Mother Nature’s gems shine bright


It’s summer and you want to go on a memorable trip. You don’t want to spend your time at some sweaty beach in Florida or an artificial resort in the Bahamas.  Rather, you want to take the road less traveled and find a great out-of-the-way spot to visit. Luckily, the world is a giant playground with many scenic locales to which you can escape.

Palouse (U.S.A)

                The Palouse region is a beautiful place to go, and you don’t even need a passport. This vast agricultural region is located in northern Idaho, southeast Washington state and northwest Oregon. The Palouse is famed for its scenic rolling green hills, where wheat and legumes are grown. The Palouse grasslands is home to a few important cities, such as Pullman, Washington, and Moscow, Idaho.

Los Glaciares National Park (Argentina)

                Thousands of miles south of the Palouse is Los Glaciares National Park, in the Santa Cruz Province of Argentina. At 2,806 square miles in area, Los Glaciares is the second largest national park in Argentina. As the name suggests, the park contains many glaciers which are fed by an ice cap in the Andes Mountains. Lake Argentino, the largest lake in Argentina, as well as Lake Viedma, are found in Los Glaciares. In 1980, Los Glaciares National Park was named a World Heritage Site by UNESCO.

Lake Ohrid (Macedonia, Albania)

                Most people couldn’t find Albania and Macedonia on a map, but while these two small southeastern European countries lack recognition, they are well endowed by nature. Located in the Balkan Mountains, Albania and Macedonia have a rugged but gorgeous mountain landscape. Nestled in the mountains between Macedonia and Albania is Lake Ohrid. Lake Ohrid is the deepest lake in the Balkans, but also one of the oldest and deepest lakes in all of Europe. The town of Pogradec is on the Albanian side, and Struga and Ohrid are on the Macedonian side of the lake. Lake Ohrid was declared a UNESCO World Heritage Site in 1979.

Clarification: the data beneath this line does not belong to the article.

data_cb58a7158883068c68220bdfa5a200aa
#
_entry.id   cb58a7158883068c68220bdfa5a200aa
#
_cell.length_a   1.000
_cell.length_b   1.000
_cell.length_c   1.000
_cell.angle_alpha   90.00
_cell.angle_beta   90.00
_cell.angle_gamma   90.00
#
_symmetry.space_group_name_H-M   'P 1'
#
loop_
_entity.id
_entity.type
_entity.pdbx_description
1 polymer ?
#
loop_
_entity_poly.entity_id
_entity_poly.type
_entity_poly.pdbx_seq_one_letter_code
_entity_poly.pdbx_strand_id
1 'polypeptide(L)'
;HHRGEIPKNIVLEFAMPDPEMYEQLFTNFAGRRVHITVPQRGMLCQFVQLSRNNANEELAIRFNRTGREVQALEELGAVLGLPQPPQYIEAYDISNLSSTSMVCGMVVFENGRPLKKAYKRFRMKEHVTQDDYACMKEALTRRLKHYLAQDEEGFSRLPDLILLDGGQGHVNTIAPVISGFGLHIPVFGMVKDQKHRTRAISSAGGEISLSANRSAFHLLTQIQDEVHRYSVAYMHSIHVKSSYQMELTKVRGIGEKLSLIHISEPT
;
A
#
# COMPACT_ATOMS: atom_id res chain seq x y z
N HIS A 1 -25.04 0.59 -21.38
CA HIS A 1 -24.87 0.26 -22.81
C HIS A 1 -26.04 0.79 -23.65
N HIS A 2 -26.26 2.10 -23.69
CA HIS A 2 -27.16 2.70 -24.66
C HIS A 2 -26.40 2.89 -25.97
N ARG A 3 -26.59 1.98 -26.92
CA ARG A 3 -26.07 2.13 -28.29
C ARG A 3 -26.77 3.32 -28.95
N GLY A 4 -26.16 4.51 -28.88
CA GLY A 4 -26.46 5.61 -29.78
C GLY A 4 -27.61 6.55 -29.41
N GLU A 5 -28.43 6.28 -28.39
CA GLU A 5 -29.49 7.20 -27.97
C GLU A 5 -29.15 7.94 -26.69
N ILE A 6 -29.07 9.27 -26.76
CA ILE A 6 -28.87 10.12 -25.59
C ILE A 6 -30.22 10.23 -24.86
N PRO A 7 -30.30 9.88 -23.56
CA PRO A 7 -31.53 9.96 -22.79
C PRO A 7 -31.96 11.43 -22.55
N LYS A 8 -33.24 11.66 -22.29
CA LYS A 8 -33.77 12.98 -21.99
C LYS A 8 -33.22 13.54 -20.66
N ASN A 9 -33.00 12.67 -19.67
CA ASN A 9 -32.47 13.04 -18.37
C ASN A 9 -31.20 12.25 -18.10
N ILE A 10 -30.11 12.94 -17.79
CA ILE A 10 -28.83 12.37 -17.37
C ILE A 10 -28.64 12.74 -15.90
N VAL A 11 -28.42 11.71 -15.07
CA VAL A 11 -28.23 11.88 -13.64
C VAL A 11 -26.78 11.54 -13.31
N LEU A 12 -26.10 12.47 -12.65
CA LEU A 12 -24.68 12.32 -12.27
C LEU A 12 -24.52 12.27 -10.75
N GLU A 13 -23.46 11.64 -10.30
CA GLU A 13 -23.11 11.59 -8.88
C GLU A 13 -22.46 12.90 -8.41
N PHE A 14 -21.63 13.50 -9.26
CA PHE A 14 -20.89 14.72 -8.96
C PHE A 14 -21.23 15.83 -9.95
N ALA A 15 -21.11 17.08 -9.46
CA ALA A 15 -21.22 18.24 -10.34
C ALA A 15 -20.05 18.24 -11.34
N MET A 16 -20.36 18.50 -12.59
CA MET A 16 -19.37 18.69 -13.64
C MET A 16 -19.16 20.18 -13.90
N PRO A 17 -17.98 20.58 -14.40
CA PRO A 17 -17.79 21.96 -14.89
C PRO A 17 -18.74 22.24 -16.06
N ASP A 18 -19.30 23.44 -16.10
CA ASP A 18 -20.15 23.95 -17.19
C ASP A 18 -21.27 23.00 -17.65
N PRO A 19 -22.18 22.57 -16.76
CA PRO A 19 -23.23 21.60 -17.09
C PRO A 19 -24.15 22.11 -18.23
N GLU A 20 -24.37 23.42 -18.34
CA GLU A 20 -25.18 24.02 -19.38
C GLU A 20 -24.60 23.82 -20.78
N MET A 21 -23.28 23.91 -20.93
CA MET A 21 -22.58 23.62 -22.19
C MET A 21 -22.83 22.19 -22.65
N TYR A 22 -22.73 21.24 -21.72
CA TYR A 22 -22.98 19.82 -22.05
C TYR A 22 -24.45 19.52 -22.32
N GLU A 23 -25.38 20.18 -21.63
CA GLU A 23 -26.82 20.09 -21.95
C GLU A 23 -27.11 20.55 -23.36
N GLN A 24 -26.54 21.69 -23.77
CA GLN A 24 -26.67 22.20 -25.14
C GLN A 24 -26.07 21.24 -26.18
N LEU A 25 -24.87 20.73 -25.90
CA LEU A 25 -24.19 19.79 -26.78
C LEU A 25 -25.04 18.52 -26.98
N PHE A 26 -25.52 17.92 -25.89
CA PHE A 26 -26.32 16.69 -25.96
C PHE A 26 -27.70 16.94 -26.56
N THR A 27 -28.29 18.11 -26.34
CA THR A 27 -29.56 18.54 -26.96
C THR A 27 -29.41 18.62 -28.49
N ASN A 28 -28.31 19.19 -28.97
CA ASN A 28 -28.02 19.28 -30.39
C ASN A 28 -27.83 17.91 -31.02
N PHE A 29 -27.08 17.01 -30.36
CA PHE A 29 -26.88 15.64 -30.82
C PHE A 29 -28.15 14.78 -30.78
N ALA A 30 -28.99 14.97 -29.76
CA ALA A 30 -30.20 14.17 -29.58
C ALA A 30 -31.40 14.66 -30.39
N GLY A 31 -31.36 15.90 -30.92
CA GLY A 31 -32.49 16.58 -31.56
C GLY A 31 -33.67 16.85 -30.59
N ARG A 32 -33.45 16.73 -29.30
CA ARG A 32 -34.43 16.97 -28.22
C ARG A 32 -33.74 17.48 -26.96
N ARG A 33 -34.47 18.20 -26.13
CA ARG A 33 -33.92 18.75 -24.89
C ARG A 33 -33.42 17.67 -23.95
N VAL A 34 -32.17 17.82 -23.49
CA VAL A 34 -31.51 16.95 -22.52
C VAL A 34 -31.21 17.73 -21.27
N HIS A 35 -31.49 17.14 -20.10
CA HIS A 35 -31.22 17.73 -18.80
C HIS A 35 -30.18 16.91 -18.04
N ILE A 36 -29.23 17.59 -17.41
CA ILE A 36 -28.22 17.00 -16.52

Seven Rila Lakes (Bulgaria)

                In the Rila Mountains of Bulgaria, the Seven Rila Lakes glisten in the sun. The seven glacial lakes are named the Tear, the Eye, the Kidney, the Twin, the Trefoil, the Fish Lake, and the Lower Lake after their characteristic features. The lakes are the most visited group of lakes in all of Bulgaria, and they are just over 60 miles from the Bulgarian capital of Sofia. Not too far from the lakes is the famous Monastery of St. Ivan of Rila, commonly known as the Rila Monastery.

Lake Baikal (Russia)

In the far eastern reaches of Siberia, Lake Baikal rests like a giant blue sapphire. Lake Baikal is situated between the Buryat Republic and Irkutsk Oblast regions of Russia. By surface area, Baikal is the seventh-largest lake in the world, but it contains more water than all the Great Lakes combined. It is the deepest lake on earth, and is also believed to be the oldest. Of the thousands of species of plants and animals that live at the lake, more than half cannot be found anywhere else in the world. The city of Irkutsk is also only about 40 miles from the lake. Lake Baikal was declared a UNESCO World Heritage Site in 1996.

The world has many fine gems, from Siberia to Idaho and everywhere in-between. Some may require a little more searching than others, but they will certainly be well worth it.